"An interesting observation is that almost all of the domestic E&P acquisitions made by international operators over the past year have been in the Gulf of Mexico," the analysts noted. "In addition to Marubeni and Norsk Hydro, Norway's Statoil and Japan's Nippon Oil and Mitsui & Co. have made sizable purchases in the Gulf of Mexico." And only a few GOM-weighted producers above the $1 billion market cap are left: ATP Oil & Gas, Bois d'Arc Energy, Energy Partners, Mariner Energy, and W&T.
Adkins and his colleagues noted there are only a few areas with "truly outstanding potential for long-term growth" left in North America: the Rocky Mountains, the Barnett Shale, Appalachia and East Texas.
"The rationale for Gulf of Mexico deals is typically different. The Gulf of Mexico, of course, is clearly a mature area that does not offer the same degree of long-term growth potential as the aforementioned onshore areas, but for many acquirers the rapid rate of cash flow generation more than compensates for the lower growth outlook. And, as commodity prices rise, the Gulf of Mexico's deepwater and deep shelf areas -- which are relatively risky from a drilling standpoint and often have a high cost structure -- are garnering more interest."
The latest M&A deals bode well for drilling, said the analysts. "Whatever the geographic area, a critical factor in making an acquisition succeed is for the acquirer to immediately boost drilling activity on the new properties. Unlike the integrated majors, who have long ago cut back on North American capital spending, E&Ps consistently reinvest 70%+ of their cash flows, primarily on their domestic properties. Our March 2006 capital spending survey for our coverage universe suggests that 2006 growth in drilling spending should be up 20-25% over 2005, even before mid-year budget increases that are likely to be announced over the next few months."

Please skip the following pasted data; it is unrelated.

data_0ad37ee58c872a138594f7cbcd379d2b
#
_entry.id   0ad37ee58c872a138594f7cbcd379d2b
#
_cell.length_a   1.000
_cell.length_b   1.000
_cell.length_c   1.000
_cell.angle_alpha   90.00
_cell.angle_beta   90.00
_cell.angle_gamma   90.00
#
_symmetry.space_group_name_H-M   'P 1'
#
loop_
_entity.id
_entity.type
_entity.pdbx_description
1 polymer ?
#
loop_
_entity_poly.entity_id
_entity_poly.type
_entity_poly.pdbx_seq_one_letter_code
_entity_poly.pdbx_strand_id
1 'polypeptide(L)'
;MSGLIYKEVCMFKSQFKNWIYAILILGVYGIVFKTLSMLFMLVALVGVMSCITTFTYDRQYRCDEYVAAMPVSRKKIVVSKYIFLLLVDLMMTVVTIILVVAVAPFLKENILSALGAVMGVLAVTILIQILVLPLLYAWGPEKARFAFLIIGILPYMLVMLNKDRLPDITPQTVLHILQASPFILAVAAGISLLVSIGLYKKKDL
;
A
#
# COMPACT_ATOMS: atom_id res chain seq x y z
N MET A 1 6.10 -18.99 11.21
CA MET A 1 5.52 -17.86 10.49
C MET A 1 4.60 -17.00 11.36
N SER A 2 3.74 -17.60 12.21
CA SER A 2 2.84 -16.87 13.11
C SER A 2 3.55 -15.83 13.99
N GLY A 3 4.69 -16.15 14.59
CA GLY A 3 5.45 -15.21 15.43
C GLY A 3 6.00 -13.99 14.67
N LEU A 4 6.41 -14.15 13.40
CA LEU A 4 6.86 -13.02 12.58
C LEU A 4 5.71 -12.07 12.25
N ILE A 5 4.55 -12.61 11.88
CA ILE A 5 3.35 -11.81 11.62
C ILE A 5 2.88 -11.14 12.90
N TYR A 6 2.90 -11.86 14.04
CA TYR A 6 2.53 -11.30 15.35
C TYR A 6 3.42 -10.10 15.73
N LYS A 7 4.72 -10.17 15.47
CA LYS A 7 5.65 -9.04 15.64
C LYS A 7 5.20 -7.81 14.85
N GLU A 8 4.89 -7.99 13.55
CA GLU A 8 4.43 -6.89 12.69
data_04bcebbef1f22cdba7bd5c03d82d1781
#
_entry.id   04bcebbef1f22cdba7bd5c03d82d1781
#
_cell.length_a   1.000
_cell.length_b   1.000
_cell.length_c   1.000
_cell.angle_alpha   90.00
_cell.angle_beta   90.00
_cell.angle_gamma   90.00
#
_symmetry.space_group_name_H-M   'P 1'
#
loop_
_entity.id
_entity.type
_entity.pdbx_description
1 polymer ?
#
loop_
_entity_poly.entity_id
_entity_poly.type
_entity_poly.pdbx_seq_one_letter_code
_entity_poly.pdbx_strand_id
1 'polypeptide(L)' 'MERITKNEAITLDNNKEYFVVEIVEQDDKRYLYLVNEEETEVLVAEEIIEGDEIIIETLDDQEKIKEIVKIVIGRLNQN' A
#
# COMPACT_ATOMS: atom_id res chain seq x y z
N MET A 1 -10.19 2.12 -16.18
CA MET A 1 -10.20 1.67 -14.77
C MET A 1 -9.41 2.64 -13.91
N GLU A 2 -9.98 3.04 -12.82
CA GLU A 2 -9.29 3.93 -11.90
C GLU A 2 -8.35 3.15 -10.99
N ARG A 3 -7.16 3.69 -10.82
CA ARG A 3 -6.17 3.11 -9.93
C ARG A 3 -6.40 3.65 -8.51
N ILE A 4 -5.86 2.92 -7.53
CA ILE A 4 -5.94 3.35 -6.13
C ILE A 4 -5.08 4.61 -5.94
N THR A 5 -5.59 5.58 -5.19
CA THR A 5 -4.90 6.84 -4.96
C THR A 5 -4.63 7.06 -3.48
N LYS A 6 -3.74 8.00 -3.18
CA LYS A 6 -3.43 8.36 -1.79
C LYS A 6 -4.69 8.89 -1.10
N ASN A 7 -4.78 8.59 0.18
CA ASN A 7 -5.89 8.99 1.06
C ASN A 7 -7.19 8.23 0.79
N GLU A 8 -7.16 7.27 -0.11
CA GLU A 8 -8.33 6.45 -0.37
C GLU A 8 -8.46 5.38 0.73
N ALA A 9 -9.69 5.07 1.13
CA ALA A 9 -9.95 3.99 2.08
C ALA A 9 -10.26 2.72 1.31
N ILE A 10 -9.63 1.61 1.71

The analysts said that their "long-standing thesis -- that the equity markets are largely under-pricing E&P companies -- remains firmly intact. Accordingly, there is a very good probability of further consolidation in the E&P space. Producers are likely to continue seeking out growth potential by acquiring properties or smaller peers with deep inventories of attractive drilling prospects, as has been demonstrated by the surge in M&A activity that began in 2004, and, if anything, continues to accelerate.
The Rockies, Barnett Shale, Appalachia, and East Texas, as some of North America's premier areas for oil and gas exploration, should continue to be important components of the ongoing acquisition trend. In addition, given the tremendous cash flow generation of offshore properties, the Gulf of Mexico, which has led M&A activity year-to-date, is likely to remain a focal point. From the standpoint of the oil service space, ongoing M&A activity represents a clear opportunity to capitalize on further meaningful increases in domestic drilling activity. In short, it is the best of both worlds for E&P and oil service investors."